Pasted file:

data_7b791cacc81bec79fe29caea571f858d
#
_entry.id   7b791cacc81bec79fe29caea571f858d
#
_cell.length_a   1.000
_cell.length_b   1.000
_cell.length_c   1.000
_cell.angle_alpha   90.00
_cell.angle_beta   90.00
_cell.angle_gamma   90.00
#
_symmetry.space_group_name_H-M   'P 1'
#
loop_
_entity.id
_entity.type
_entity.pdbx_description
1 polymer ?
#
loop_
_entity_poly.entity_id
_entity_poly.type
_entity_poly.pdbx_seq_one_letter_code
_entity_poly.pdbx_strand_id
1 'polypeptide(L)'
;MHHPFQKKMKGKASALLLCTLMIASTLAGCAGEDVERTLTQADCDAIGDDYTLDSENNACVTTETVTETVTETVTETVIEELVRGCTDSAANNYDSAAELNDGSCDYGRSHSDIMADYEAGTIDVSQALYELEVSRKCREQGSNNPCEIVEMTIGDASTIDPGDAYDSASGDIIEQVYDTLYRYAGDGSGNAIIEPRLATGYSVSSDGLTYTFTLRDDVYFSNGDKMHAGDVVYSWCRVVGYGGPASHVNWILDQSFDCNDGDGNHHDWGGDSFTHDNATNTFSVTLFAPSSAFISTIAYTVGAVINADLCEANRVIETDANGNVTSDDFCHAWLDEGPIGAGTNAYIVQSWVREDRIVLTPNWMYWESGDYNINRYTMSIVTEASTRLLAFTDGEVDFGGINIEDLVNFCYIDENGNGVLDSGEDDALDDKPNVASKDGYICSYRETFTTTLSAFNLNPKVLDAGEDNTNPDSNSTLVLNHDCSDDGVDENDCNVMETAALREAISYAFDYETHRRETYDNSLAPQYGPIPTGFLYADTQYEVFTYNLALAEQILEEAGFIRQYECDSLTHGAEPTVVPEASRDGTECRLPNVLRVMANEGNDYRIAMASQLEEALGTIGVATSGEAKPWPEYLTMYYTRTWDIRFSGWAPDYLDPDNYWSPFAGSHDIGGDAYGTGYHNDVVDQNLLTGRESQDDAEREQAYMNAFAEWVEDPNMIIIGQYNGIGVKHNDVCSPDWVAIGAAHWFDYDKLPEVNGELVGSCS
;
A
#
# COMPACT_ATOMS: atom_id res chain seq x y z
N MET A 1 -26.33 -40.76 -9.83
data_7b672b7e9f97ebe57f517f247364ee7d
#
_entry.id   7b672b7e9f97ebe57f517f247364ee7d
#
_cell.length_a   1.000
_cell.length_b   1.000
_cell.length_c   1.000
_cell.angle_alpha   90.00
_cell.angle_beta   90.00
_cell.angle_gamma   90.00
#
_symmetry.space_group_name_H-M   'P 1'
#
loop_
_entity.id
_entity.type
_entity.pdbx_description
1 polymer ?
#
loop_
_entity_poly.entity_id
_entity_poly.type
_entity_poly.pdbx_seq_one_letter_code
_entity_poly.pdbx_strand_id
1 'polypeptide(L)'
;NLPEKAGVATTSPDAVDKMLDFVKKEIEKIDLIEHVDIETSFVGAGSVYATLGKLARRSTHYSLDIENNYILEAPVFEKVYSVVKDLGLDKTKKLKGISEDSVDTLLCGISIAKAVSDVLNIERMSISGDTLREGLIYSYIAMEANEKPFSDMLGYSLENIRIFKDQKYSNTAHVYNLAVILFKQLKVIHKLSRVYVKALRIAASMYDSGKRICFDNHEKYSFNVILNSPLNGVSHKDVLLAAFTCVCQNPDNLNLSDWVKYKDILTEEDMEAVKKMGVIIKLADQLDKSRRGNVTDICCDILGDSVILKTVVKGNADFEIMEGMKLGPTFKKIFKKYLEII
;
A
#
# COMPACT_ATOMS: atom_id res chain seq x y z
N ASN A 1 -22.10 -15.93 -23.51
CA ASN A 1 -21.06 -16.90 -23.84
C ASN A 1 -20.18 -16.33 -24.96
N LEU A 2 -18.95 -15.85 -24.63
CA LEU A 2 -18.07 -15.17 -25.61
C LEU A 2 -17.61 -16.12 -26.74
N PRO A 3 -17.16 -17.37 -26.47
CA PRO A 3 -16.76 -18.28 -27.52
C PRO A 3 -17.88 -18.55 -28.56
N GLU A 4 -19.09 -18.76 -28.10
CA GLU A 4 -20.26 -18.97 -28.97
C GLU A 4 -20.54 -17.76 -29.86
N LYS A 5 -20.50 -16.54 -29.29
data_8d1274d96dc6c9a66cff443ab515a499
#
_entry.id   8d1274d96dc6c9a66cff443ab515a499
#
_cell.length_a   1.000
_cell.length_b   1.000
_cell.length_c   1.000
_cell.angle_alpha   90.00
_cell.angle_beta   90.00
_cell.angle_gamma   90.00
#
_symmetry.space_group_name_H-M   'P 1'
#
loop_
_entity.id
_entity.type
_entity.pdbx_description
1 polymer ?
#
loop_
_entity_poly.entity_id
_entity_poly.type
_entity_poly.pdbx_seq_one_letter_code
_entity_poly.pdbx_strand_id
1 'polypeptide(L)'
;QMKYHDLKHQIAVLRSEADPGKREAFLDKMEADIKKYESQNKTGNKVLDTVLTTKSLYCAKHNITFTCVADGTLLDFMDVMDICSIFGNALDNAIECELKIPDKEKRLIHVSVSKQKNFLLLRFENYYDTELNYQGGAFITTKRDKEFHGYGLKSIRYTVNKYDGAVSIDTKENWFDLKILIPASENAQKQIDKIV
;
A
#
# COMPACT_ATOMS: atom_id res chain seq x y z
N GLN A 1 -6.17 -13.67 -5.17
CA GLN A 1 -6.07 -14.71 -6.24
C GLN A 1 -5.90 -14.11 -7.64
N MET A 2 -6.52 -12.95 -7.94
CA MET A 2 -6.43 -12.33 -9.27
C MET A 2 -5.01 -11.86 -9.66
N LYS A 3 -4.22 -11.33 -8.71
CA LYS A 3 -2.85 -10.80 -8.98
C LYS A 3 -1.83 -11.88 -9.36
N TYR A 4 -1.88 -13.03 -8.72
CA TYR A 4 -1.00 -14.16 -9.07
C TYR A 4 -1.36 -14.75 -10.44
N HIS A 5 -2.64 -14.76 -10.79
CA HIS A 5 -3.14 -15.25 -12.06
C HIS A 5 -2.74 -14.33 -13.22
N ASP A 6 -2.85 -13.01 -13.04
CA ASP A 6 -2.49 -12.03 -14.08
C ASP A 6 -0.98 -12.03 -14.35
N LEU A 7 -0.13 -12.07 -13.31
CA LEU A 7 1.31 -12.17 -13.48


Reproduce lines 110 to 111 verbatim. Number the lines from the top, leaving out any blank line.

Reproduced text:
C MET A 2 -5.01 -11.86 -9.66
N LYS A 3 -4.22 -11.33 -8.71